Men’s lacrosse is a contact game played by ten players: a goalkeeper, three defensemen, three midfielders and three attackers. The object of the game is to shoot the ball into the opponent’s goal. The team scoring the most goals wins.
In vs out
- inside the line – is good
- over the line (hovering) – is still good
- on the line – is out / a turn-over of the ball to the opposing team
On-side vs offside
- Each team must keep at least four players, including the goalie, in its defensive half of the field and three in its offensive half. Three players (midfielders) may roam the entire field.
- The crease is the circle around the goal.
- An attacking player cannot enter the crease around the goal he is attacking but may reach in with his stick to scoop a loose ball. The defending players and the goalkeeper may enter the crease around the goal.
- in the case where the attacking player shoots, the ball breaks the vertical plane of the goal first, he enters into the crease afterwards. He is awarded the goal.
- Generally, games are 60-80 minutes long, with 15-20 minute quarters. Each team is given a two minute break between the first and second quarters, and the third and fourth quarters. Half-time is ten minutes long.
- Teams change sides between periods. Each team is permitted two time-outs each half. The team winning the coin toss chooses the end of the field it wants to defend first.
- Men’s lacrosse begins with a face-off. The ball is placed between the sticks of two squatting players at the center of the field. The official blows the whistle to begin play. Each face-off player tries to control the ball. The players in the wing areas can release; the other players must wait until one player has gained possession of the ball or the ball has crossed the restraining line.
- Center face-offs are also used after a goal and at the start of each quarter.
Checking the stick & body
- Players may run with the ball in the crosse, pass and catch the ball. Only the goalkeeper may touch the ball with his hands.
- A player may gain possession of the ball by dislodging it from an opponent’s crosse with a stick check, which includes the controlled poking and slapping of the stick and gloved hands of the player in possession of the ball.
- Body checking is permitted if the opponent has the ball or within 2.7 m / 3 yard radius of the ball. However, all contact must occur from the front or side, above the waist and below the shoulders. An opponent’s crosse may also be stick checked if it is within 3 yards (2.7m) of a loose ball or ball in the air.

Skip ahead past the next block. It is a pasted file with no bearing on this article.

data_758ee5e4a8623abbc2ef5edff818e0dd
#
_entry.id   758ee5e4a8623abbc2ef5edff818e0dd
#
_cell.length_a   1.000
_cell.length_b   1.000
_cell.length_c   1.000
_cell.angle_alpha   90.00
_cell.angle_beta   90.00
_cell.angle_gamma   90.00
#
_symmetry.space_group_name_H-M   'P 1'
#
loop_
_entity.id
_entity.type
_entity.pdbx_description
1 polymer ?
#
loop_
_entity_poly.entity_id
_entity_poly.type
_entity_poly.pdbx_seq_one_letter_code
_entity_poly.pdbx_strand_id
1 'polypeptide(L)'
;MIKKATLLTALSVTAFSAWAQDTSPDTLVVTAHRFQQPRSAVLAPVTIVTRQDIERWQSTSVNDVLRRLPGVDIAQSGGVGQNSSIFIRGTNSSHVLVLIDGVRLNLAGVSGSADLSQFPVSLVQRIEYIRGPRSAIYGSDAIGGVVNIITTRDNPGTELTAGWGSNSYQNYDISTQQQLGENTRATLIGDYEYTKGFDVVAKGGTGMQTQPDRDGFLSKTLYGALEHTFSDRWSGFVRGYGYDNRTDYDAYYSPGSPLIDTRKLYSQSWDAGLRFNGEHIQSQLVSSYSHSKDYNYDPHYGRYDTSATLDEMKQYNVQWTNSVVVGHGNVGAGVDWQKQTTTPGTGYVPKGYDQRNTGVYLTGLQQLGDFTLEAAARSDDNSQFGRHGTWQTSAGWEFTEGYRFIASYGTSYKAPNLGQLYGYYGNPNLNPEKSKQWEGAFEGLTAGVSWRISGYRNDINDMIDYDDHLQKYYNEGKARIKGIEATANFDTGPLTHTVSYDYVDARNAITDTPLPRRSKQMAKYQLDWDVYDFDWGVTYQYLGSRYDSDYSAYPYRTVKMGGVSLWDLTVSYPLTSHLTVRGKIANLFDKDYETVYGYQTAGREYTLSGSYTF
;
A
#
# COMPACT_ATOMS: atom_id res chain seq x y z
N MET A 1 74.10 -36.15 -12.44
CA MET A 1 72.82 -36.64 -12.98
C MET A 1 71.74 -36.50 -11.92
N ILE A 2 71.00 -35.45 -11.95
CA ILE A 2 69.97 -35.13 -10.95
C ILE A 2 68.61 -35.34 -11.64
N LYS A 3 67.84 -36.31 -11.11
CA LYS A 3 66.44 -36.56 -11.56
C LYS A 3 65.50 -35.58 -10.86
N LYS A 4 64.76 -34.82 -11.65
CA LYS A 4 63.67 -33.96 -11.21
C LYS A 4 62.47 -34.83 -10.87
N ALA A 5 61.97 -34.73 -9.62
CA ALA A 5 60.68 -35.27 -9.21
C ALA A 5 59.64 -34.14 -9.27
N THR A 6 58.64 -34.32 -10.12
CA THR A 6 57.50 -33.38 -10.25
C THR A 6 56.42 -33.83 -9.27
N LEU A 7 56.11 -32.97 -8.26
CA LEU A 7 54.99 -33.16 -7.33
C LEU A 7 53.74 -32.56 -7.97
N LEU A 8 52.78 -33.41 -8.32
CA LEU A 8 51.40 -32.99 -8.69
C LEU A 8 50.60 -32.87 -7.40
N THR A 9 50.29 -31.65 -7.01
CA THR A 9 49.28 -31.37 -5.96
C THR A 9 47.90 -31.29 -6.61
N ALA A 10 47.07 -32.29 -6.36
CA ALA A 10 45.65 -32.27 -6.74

Technical vs personal fouls
- technical fouls are minor infractions such as stalling, offside, pushing from behind, holding, warding, leaving the penalty box early, etc. technical fouls are 30 seconds long if a penalty is served (and are releasable/ re-enter the game after a goal is scored) If not, it is a simple award of the ball to the opposing team.
- Illegal pick is when an attacking player move into & make contact with a defensive player with the purpose of blocking that defensive player from the man he is marking. For a pick to be legal, the attacking player must set both his feet, still and motionless before making contact with the defensive player.
- a player in possession of the ball may use his hand, arm, and any part of his body to protect the ball when a defender tries to check his crosse. When his hand, arm, or body is used to hold, push, or control the direction of the movement of the checker’s crosse or body, this is a technical foul – a hold or warding off.
- personal fouls are of a more serious kind usually resulting 1 to 3 minutes of penalty of the offending player inside the penalty box. The referee’s diagnosis of the severity will determine the time served. Illegal body-check or a slash is a typical personal foul committed. Personal fouls are non-releasable after goal(s) are made during the time served.
- the referee will determine if a checking with a crosse is legal/illegal by judging by the checking player’s control of the crosse. If little control is demonstrated, this is viewed as reckless resulting in a penalty.
Shot on goal
- If the ball or a player in possession of the ball goes out of bounds, the other team is awarded possession of the ball. If the ball goes out of bounds after an unsuccessful shot on goal, the player nearest to the ball when and where it goes out of bounds is awarded possession.
- if a shot on goal and the ball ricochets of another attacking player’s stick and goes out of bounds, if that attacking player is the closest to it, the ball is still awarded to the attacking team.